I'm reviewing SMART attribute data for different disks and notice that some disks report the following attributes while other disks don't:

  • 241 0xF1 Total LBAs Written
  • 242 0xF2 Total LBAs Read

What determines whether this attribute is available for a given drive, and is there a way to tell this by looking at smartctl or hdparm output?

  • Are you using hardware RAID or software RAID?
    – ewwhite
    Feb 17 '13 at 22:50
  • Lets assume neither, good question.
    – AJ.
    Feb 17 '13 at 23:00
  • Gotta love a down vote without a comment.
    – AJ.
    Feb 18 '13 at 3:35
  • 1
    @AJ. it's true, the downvote should have included a comment. Don't know why it was downvoted, but my guess is that you didn't demonstrate any research. See my comment in Michael Hampton's answer below. The most obvious place on the internet (after Google)- Wikipedia- makes it pretty clear that drive manufacturers have a tremendous amount of leeway in what they provide via SMART, and how the define those things. Still, I appreciate finding this question on StackExchange and I have upvoted it just for future generations to find.
    – Mike S
    Sep 10 '15 at 12:42

The hard drive manufacturer decides what SMART attributes they will expose to you. If they decide not to track or give you that information, you can't really get it.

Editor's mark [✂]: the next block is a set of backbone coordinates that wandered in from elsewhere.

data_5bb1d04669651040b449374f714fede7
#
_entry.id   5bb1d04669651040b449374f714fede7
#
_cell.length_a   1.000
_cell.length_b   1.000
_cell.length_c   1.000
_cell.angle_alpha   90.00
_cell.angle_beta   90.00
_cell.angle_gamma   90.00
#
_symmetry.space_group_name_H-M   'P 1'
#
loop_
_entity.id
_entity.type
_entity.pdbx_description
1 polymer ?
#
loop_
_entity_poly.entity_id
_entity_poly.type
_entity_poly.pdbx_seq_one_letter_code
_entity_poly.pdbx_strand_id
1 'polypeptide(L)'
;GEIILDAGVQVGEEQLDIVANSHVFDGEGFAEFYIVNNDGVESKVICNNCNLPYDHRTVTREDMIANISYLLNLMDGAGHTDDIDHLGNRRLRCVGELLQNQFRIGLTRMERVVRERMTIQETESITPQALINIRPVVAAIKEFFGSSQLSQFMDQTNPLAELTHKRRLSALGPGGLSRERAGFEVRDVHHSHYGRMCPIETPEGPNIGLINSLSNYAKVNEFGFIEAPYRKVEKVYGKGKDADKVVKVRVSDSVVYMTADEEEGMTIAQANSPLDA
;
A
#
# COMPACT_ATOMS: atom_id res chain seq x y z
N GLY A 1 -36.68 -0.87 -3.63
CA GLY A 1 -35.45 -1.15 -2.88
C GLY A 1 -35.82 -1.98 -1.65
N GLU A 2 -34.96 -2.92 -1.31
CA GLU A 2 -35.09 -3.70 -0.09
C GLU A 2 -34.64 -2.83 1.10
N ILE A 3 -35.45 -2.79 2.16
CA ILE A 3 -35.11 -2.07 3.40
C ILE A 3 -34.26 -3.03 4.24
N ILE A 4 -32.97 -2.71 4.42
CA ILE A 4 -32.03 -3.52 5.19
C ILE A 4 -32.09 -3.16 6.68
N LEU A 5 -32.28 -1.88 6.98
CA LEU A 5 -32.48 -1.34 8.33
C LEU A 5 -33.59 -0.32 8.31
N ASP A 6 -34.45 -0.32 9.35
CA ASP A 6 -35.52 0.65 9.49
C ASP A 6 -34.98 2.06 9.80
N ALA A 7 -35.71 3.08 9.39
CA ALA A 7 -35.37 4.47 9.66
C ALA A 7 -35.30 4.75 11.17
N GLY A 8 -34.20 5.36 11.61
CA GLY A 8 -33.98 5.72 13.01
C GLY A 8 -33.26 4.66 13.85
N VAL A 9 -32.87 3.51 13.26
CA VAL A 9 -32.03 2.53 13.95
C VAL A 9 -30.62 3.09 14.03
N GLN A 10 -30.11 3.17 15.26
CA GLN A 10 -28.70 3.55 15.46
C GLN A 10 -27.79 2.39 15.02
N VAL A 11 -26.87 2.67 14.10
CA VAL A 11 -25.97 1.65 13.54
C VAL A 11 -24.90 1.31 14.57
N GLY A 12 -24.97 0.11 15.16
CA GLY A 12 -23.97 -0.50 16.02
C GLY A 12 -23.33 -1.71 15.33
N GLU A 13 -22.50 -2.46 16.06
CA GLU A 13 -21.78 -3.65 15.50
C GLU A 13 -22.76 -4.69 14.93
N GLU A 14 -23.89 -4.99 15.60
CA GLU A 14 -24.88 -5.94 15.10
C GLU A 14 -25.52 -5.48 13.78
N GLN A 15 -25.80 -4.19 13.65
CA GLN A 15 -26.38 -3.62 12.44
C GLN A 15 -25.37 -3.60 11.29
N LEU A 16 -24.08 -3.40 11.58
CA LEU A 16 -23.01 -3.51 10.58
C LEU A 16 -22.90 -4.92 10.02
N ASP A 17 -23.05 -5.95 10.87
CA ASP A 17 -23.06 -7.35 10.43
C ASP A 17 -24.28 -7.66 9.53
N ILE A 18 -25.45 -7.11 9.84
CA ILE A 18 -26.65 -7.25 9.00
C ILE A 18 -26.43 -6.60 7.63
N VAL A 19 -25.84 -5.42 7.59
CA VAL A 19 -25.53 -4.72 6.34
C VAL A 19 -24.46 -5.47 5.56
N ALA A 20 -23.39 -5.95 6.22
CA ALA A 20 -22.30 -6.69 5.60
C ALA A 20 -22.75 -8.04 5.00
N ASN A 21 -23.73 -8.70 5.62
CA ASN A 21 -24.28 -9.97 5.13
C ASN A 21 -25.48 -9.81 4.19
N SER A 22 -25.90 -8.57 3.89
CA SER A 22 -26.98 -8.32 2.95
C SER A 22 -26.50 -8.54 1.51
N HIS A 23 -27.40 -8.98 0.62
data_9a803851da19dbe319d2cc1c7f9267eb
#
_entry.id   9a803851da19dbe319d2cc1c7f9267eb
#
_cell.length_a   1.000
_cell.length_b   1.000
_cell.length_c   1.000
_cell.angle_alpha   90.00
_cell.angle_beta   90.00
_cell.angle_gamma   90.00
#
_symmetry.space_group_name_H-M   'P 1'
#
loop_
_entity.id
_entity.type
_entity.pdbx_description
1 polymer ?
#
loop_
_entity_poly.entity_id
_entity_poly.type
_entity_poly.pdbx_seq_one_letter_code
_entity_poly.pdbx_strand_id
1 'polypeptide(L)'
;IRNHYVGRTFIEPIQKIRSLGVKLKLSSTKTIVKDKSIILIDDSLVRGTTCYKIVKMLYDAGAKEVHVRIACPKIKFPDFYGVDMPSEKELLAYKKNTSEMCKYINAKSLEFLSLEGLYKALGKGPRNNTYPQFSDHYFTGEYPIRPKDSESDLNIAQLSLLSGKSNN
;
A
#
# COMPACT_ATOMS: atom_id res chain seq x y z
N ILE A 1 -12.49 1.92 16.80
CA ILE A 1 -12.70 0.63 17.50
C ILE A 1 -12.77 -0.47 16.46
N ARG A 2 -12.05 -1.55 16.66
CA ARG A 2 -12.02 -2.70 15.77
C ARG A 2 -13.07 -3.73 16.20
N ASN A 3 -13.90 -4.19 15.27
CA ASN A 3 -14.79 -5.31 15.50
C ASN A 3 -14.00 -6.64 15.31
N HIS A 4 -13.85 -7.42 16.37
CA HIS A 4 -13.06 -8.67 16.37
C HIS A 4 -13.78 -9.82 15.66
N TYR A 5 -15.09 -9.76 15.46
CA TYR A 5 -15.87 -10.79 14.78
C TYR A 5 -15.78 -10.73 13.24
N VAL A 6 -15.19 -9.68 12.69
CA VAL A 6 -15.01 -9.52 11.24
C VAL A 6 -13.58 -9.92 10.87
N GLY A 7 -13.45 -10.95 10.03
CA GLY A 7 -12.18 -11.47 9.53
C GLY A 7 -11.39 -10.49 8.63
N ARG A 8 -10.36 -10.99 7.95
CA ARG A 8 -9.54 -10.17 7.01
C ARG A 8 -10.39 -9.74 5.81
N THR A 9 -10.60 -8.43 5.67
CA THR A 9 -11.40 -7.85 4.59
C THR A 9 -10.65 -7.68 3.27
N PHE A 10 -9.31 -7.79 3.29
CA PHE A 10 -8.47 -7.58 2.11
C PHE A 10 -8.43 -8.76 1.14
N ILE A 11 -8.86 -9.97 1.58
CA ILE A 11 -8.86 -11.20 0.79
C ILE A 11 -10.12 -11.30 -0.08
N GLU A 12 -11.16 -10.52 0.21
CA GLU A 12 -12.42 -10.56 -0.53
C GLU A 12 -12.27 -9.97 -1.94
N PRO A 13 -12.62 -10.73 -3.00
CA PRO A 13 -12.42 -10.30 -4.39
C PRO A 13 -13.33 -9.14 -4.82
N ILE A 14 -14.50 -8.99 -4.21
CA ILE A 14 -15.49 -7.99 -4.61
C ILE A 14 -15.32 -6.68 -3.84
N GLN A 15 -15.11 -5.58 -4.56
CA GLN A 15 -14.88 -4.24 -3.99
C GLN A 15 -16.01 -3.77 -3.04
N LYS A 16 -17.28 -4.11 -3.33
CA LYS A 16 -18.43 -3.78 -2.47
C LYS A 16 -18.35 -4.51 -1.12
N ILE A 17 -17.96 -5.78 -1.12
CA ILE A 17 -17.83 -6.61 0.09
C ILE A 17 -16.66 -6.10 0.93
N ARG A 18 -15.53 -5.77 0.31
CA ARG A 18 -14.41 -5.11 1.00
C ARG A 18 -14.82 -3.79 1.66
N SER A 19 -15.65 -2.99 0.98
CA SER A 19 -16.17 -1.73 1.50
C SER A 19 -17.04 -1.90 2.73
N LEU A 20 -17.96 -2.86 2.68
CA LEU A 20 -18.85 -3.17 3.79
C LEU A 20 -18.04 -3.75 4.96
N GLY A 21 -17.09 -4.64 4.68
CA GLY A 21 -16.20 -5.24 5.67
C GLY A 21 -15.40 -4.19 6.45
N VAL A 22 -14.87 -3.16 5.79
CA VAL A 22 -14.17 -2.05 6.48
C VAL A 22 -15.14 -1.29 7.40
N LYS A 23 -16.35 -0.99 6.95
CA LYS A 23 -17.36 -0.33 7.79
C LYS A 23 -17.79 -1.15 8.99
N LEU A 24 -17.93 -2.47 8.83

As for how you determine what attributes are available, you look at the smartctl output, just as you already did.

  • Maybe there's no better answer, but "if it's there, it's there, else it's not" is an obvious tautology. What would be helpful here: 1) Is there a drive-level setting that one could key off of to know whether those metrics should be expected in the attribute table? 2) Can you provide a reference to any info you've read that says "drive manufacturer decides what SMART attributes they will expose to you"?
    – AJ.
    Feb 17 '13 at 22:37
  • This is a fine question, because it's not obvious that SMART data will vary amongst manufacturers. However, AJ should refer to the Wikipedia article on S.M.A.R.T, where it states quite clearly: "Each drive manufacturer defines a set of attributes", "Each attribute has a raw value, whose meaning is entirely up to the drive manufacturer", "From a legal perspective, the term "S.M.A.R.T." refers only to a signaling method...", "a disk manufacturer could ... produce a drive which includes a sensor for just one physical attribute, and then legally advertise the product as "S.M.A.R.T. compatible"."
    – Mike S
    Sep 10 '15 at 12:39

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